Answers to Concepts Review and Critical Thinking Questions
A payback period less than the project’s life means that the NPV is positive for a zero discount rate,
but nothing more definitive can be said. For discount rates greater than zero, the payback period will
still be less than the project’s life, but the NPV may be positive, zero, or negative, depending on
whether the discount rate is less than, equal to, or greater than the IRR. The discounted payback
includes the effect of the relevant discount rate. If a project’s discounted payback period is less than
the project’s life, it must be the case that NPV is positive.
If a project has a positive NPV for a certain discount rate, then it will also have a positive NPV for a
zero discount rate; thus, the payback period must be less than the project life. Since discounted
payback is calculated at the same discount rate as is NPV, if NPV is positive, the discounted payback
period must be less than the project’s life. If NPV is positive, then the present value of future cash
inflows is greater than the initial investment cost; thus PI must be greater than 1. If NPV is positive
for a certain discount rate R, then it will be zero for some larger discount rate R*; thus the IRR must
be greater than the required return.
Payback period is simply the accounting break-even point of a series of cash flows. To actually
compute the payback period, it is assumed that any cash flow occurring during a given period is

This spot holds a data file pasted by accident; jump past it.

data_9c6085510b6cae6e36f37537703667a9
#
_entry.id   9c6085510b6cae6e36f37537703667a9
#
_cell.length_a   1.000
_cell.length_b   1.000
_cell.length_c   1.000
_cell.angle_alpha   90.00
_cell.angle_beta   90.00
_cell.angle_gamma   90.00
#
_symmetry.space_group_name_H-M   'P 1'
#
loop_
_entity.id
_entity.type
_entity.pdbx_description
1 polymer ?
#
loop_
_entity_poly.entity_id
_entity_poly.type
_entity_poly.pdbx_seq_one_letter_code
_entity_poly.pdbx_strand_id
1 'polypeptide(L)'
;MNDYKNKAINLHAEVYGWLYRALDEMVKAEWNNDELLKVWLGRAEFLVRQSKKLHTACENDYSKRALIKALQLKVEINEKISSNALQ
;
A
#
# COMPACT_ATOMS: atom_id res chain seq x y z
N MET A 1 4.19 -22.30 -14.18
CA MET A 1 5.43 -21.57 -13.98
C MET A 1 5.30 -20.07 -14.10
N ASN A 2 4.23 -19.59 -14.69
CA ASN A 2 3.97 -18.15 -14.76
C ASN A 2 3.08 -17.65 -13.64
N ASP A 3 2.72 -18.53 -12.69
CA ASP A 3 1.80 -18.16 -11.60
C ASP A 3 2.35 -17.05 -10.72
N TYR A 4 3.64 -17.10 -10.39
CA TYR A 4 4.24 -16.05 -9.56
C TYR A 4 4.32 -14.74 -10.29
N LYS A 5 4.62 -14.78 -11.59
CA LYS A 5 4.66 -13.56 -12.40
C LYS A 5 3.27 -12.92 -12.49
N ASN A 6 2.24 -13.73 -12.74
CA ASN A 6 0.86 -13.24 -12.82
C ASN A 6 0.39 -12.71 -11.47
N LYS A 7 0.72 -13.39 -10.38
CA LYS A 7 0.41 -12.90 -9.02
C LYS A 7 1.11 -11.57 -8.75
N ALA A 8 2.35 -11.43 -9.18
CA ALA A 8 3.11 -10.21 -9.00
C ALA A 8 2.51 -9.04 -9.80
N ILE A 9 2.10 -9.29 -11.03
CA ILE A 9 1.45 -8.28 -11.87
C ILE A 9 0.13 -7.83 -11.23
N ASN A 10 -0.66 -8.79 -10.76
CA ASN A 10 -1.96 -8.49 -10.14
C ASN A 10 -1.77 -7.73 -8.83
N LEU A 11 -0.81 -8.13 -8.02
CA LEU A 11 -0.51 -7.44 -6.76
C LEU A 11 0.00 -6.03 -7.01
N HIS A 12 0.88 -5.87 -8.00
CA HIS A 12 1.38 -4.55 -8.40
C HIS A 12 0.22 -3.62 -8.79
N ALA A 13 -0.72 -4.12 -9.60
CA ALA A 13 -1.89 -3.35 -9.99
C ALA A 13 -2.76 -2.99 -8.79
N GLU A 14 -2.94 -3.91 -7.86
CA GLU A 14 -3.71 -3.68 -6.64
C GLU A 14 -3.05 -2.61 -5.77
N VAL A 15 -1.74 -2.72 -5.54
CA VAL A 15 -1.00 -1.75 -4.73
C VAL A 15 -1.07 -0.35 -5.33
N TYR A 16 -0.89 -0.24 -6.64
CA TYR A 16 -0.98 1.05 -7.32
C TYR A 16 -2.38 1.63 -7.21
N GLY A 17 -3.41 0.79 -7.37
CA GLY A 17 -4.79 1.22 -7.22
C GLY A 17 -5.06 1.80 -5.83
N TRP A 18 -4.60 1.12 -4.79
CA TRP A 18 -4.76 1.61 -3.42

realized continuously throughout the period, and not at a single point in time. The payback is
then the point in time for the series of cash flows when the initial cash outlays are fully
recovered. Given some predetermined cutoff for the payback period, the decision rule is to
accept projects that payback before this cutoff, and reject projects that take longer to payback.
The worst problem associated with payback period is that it ignores the time value of money. In
addition, the selection of a hurdle point for payback period is an arbitrary exercise that lacks any
steadfast rule or method. The payback period is biased towards short-term projects; it fully
ignores any cash flows that occur after the cutoff point.
Despite its shortcomings, payback is often used because (1) the analysis is straightforward and
simple and (2) accounting numbers and estimates are readily available. Materiality consider-
ations often warrant a payback analysis as sufficient; maintenance projects are another example
where the detailed analysis of other methods is often not needed. Since payback is biased
towards liquidity, it may be a useful and appropriate analysis method for short-term projects
where cash management is most important.
The discounted payback is calculated the same as is regular payback, with the exception that
each cash flow in the series is first converted to its present value. Thus discounted payback
provides a measure of financial/economic break-even because of this discounting, just as regular